The weirdest thing happened when I was taking care of my sister’s two dogs recently.I fed one dog some biscuits that were - unbeknownst to me - meant for her other one.At first, the dog gave no indication of his later reaction! In a few days clumps of his hair fell on the floor. Continually, he was scratching an itch and soon broke out in a rash. Soon his obvious digestive problem began: excessive gas, diarrhea and some vomiting. My sister returned she asked what I had fed her dogs during the day. When I told her, she was really concerned and told me, in no uncertain terms, that I had been killing her dog!
Before she left, she forgot to tell me that her dog had Celiac Disease (CD). I had already heard about CD from some friends and knew that it was an allergy to wheat products. What I didn’t know was that her dog had this problem or that both dogs and humans could be afflicted with this condition. So, as always, I did more research to get a better understanding of this disease.
CD is a digestive disorder that damages the small intestine and interferes with absorption of nutrients from food. People with CD cannot tolerate gluten, protein wheat, rye, and barley. Gluten is found mainly in foods but also in everyday products such as medicines, vitamins, and lip balms.
Symptoms of CD vary from person to person. Symptoms may occur in the digestive system or in other parts of the body. Digestive symptoms are more common in infants and young children and may include:
·Abdominal bloating and pain
·Pale, foul-smelling, or fatty stool
Then I wondered what how my sister had adapted her dog’s diet. He is fed with a special dog food that is three times more expensive than the regular kind. I was shocked! Did families have to buy more expensive food products? What do you order at a restaurant? How do you teach children what they are allowed to eat when they are not with you? What about schools and school lunches?
Knowing what I know now, it is obvious that early education is vital for children coping with CD. However, education is needed not only for the child, but for everyone who comes in contact with the child – other children and adults. This is a great example of why children’s books on disease are so necessary!
Global Anxiety Disorder is a form of General Anxiety Disorder. It encompasses the same symptoms such as excessive, uncontrollable and often irrational worry about everyday things that is disproportionate to the actual source of worry. This excessive worry often interferes with daily functioning. Individuals suffering with GAD typically are overly concerned with catastrophes, they anticipate disasters, and are overly concerned about everyday matters. They often exhibit a variety of physical symptoms, including fatigue, fidgeting, headaches, nausea, muscle tension, muscle aches, difficulty swallowing, twitching, irritability, sweating, insomnia, and hot flashes.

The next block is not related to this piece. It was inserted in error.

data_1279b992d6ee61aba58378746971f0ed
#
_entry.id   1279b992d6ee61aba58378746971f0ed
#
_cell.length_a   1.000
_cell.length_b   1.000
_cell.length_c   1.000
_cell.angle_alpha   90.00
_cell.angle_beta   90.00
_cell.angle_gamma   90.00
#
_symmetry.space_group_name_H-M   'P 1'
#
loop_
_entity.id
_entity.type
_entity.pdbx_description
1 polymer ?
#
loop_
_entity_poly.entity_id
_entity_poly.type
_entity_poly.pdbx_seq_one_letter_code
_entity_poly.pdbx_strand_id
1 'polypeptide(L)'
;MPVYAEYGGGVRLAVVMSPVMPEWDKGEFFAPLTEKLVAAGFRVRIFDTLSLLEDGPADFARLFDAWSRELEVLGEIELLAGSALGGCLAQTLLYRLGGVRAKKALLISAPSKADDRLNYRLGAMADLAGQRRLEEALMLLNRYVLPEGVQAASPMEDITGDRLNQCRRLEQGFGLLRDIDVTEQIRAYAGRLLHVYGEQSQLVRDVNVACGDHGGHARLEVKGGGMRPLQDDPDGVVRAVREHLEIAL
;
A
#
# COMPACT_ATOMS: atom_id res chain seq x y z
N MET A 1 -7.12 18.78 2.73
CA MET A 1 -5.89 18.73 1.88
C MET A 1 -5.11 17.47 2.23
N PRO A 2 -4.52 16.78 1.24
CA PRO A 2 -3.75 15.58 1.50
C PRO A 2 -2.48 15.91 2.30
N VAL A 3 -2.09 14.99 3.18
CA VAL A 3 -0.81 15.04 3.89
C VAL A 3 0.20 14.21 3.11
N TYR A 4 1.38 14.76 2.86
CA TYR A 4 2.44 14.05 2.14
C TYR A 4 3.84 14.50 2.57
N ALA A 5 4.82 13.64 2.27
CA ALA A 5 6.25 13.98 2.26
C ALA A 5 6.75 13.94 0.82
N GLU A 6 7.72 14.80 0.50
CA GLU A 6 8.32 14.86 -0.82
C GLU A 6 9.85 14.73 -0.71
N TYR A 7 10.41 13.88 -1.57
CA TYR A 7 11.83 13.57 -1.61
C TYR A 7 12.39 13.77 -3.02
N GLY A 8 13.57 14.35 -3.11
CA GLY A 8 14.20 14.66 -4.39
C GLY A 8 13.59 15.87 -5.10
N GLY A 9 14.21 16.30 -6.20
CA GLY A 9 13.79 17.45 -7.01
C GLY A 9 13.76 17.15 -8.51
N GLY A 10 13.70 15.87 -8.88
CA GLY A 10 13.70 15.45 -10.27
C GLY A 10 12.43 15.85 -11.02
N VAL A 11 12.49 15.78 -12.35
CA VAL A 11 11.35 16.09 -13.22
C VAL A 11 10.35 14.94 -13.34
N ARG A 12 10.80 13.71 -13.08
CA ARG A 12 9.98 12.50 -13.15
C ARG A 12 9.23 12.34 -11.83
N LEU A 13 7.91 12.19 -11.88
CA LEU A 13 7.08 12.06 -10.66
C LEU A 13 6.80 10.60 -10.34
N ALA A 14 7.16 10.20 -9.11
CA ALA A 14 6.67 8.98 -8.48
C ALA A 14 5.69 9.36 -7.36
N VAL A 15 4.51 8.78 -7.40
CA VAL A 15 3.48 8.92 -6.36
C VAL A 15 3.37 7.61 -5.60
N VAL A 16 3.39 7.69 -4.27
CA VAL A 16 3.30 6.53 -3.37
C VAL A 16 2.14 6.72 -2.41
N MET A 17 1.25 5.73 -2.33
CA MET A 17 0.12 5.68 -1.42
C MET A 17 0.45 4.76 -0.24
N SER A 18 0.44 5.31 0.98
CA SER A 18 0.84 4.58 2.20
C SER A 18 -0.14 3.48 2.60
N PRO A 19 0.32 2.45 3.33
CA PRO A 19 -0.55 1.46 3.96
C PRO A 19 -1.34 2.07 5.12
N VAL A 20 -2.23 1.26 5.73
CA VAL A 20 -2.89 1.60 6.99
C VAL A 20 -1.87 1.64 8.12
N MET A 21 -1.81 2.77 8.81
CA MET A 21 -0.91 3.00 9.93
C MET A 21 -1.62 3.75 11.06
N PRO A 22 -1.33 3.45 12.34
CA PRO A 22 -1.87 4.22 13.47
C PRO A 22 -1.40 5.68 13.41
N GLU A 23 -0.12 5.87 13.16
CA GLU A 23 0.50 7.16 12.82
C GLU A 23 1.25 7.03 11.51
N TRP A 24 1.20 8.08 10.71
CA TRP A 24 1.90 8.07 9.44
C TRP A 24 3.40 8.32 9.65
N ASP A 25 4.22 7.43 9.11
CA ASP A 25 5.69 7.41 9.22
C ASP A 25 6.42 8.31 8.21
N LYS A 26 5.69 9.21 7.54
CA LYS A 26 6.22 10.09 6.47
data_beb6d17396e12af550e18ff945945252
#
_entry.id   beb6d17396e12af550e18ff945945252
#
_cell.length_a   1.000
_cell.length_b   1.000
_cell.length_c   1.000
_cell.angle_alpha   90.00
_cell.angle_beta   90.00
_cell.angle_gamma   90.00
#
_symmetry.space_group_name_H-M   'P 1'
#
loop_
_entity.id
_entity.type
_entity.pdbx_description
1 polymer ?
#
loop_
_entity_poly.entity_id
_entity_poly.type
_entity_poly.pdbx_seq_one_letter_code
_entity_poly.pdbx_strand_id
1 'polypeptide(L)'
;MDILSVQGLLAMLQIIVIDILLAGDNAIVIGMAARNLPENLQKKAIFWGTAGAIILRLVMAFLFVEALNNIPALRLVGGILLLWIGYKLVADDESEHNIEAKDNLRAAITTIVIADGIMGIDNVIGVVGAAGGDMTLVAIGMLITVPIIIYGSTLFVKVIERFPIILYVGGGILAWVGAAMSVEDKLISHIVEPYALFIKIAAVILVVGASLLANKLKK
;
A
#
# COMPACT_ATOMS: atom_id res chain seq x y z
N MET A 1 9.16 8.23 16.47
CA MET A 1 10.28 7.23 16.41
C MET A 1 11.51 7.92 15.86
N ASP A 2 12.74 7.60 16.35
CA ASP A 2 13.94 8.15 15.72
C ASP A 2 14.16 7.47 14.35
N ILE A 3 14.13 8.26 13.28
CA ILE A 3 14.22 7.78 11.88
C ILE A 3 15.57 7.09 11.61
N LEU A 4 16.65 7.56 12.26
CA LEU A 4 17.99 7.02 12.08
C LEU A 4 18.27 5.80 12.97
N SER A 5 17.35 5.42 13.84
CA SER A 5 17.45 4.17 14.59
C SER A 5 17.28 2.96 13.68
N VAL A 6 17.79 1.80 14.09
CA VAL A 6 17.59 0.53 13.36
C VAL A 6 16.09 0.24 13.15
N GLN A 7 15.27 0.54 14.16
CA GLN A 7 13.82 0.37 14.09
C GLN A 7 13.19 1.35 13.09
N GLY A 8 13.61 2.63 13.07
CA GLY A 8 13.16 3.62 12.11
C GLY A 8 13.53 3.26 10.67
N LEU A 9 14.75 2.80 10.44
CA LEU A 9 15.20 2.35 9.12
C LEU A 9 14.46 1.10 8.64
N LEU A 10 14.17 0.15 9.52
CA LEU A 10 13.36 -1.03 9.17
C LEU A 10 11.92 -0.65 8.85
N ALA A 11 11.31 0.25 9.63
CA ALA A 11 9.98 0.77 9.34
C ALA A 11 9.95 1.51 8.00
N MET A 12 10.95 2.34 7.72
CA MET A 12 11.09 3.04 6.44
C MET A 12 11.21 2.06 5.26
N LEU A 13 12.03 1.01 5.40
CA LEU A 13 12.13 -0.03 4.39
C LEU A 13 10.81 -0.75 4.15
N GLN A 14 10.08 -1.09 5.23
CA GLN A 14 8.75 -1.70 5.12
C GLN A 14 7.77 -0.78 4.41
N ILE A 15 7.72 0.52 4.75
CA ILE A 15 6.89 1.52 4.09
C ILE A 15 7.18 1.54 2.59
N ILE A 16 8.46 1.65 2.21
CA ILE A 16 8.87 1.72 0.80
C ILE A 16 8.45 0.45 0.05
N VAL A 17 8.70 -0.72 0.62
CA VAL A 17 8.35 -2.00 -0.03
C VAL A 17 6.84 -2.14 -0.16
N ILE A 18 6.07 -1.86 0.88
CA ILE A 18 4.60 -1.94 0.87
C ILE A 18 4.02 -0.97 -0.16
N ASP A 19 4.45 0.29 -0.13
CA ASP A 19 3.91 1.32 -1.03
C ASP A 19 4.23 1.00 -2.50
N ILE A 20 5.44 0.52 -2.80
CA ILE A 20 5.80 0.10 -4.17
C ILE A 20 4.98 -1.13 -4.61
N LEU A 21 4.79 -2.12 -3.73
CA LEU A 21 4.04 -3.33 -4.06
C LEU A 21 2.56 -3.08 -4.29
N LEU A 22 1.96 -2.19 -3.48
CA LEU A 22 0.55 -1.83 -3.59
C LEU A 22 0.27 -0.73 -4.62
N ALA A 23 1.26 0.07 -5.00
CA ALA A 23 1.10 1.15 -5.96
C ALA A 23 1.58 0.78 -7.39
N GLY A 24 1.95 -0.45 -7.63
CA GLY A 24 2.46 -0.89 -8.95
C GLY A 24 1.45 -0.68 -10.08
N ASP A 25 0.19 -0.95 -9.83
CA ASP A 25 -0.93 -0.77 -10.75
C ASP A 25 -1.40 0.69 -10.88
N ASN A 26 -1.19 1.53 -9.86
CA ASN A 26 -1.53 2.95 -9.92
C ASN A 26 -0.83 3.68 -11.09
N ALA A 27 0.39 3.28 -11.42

A close friend of mine told me of her concern for her daughter who struggled with anxiety when it came to issues dealing with war and international crisis. Her daughter had anxiety attacks when the news came on and when she read the newspapers. The international problems had been so significant to her personally that she shut down when she was exposed to “global” issues.
I had never thought about the anxiety that children must feel when they hear about war and crisis. This information caused me to reflect and think about how many children probably struggle with this same problem. It is clearly impossible to shield our children from the negative news that surrounds us daily. It is a fact of life that the United States in involved with many ugly situations and that these situations are being exposed to us constantly in the media. Can we put our children in a bubble and protect them from this? I don’t think so.
What we can do is sit with our children when the news is on. We can look at the paper with our children. We can explain that our government is protecting us with our military forces. We can educate them on the state of our country. We can explain that our efforts to protect others sometimes result in casualties. We can talk about our international efforts and the positive changes we are seeking. It is also helpful to seek the counsel from a therapist in your child’s school.
Next week I will be talking about Celiac Disease and the complications that can arise due to the dietary needs and eating out. Please check back with us.
Happy New Year readers! I hope you are now refreshed and ready for an exciting 2009. I am very enthusiastic about this year.During the holidays, I was able to relax and reflect on the last year and think about the continuing direction of The Elijah Foundation. Some of the objectives I have established for 2009 include:
·Applying for at least 1 grant per month
·Attending at least 6 conferences or special events to promote EF and our upcoming books
·Printing and distributing at least 2 books
·Spread the word about EF through internet contacts and social websites